But we still came in to Tinteniac nearly an hour late and the cafeteria line was long so we decided to ride on and find somewhere to eat. But then we saw a jambon baguette stand on the way out of the control, so we grabbed one of those. George can’t eat while riding so we sat and ate, and then rolled out. But in only a few hundred yards, we decided we needed to eat more, so we found a bakery. With all the stoppage, we were now an hour and twenty minutes behind schedule. The secret control in Quedillac seems to have stopped us for twenty minutes, God only knows what we were doing. Nonetheless, we passed the 400Km point at 21h46m, which is not a bad pace. It was drizzling just slightly at times.
By the time we came in to Loudeac at about 6:30, we were nearly 1h40m behind schedule. It was very nice to see Ruth and Marcia. We did not control fast. We ate, which meant a long line. Then George went to his drop bag while I went to the bathroom, which meant a trip all the way across the parking lot. Then I went back to the other side and got my drop bag and transferred food and supplies for the next 400Km. I got my clean clothes, which meant another trip across the parking lot to the bathroom to change, being very careful not to touch anything in the bathroom. So by the time we left Loudeac, we were now 2-1/2 hours late. And we were heading toward the toughest terrain of the ride, between Loudeac and Brest.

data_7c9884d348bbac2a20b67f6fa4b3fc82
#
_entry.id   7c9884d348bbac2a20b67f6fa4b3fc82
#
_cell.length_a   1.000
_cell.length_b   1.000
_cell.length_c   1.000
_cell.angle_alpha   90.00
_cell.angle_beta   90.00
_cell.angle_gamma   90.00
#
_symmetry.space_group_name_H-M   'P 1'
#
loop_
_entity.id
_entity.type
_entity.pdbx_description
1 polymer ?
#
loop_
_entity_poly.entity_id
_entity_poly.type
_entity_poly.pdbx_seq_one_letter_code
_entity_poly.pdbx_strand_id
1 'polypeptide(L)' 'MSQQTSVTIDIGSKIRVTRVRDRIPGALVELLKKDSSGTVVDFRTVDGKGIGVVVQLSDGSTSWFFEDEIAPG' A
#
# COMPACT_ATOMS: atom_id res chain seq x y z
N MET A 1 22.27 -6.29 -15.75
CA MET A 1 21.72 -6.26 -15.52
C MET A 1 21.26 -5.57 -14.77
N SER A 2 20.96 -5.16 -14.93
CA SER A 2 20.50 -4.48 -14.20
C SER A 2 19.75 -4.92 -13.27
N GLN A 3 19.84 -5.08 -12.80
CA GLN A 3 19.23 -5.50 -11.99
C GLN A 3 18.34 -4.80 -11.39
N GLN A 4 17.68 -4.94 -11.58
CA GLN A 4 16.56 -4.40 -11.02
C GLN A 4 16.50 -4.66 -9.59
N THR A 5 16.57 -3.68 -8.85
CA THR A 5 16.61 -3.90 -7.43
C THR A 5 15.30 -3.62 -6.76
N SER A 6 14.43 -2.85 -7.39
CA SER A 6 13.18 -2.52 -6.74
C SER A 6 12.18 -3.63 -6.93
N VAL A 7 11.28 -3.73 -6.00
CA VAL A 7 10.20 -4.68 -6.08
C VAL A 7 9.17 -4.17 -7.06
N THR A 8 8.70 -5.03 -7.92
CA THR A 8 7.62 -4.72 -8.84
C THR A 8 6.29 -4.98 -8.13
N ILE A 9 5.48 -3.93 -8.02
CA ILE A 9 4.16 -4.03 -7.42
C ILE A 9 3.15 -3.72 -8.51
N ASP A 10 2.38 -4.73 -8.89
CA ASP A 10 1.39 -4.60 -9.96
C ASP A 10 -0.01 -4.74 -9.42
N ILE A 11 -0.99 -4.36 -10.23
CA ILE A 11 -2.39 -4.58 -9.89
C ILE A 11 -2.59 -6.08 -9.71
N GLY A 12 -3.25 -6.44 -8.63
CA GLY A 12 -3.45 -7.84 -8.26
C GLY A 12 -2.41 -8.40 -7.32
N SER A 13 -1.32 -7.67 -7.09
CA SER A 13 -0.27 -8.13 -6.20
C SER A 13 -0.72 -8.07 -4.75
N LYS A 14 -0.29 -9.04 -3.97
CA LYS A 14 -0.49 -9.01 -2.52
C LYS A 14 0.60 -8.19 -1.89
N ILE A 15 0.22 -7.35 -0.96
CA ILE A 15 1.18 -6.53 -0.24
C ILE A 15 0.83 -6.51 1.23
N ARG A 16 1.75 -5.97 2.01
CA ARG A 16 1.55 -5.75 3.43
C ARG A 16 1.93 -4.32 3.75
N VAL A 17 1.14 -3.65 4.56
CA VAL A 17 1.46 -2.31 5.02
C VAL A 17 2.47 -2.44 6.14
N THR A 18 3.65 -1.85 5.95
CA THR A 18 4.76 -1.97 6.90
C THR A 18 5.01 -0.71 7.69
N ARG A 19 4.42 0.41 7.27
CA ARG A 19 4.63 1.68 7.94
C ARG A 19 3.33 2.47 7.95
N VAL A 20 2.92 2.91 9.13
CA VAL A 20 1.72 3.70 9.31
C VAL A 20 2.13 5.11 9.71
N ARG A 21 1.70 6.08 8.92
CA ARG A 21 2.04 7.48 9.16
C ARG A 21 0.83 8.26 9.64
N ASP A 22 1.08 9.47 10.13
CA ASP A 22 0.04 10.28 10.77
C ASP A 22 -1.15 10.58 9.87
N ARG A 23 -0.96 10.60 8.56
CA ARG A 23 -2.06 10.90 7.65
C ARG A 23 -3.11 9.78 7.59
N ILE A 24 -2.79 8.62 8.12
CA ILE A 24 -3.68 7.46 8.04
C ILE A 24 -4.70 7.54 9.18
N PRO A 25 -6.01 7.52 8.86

I think our plan was to try to push on to the new sleep stop at Saint Nicolas du Pelem or even all the way to Carhaix. But five miles after Loudeac, George was sleepy, and since it was dusk I figured that this was as good a time to sleep as any, so we pulled over in Treve and spread out our space-blanket bivouac sacs on a nice little berm next to the side of the road and a line of bushes and trees. It was warm, so I slept on top of my bivy until it started drizzling, so I got inside, and it was very peaceful with the raindrops pitter-pattering on my bag. But then I noticed thunder in the distance and the thunder was moving toward us. Finally, I woke up enough to realize that an aluminized plastic bag was not the place to be in a lightning storm so I woke George up and we skedaddled. Somehow it seemed to be safer riding our bikes in the lightning than lying in an aluminized bag!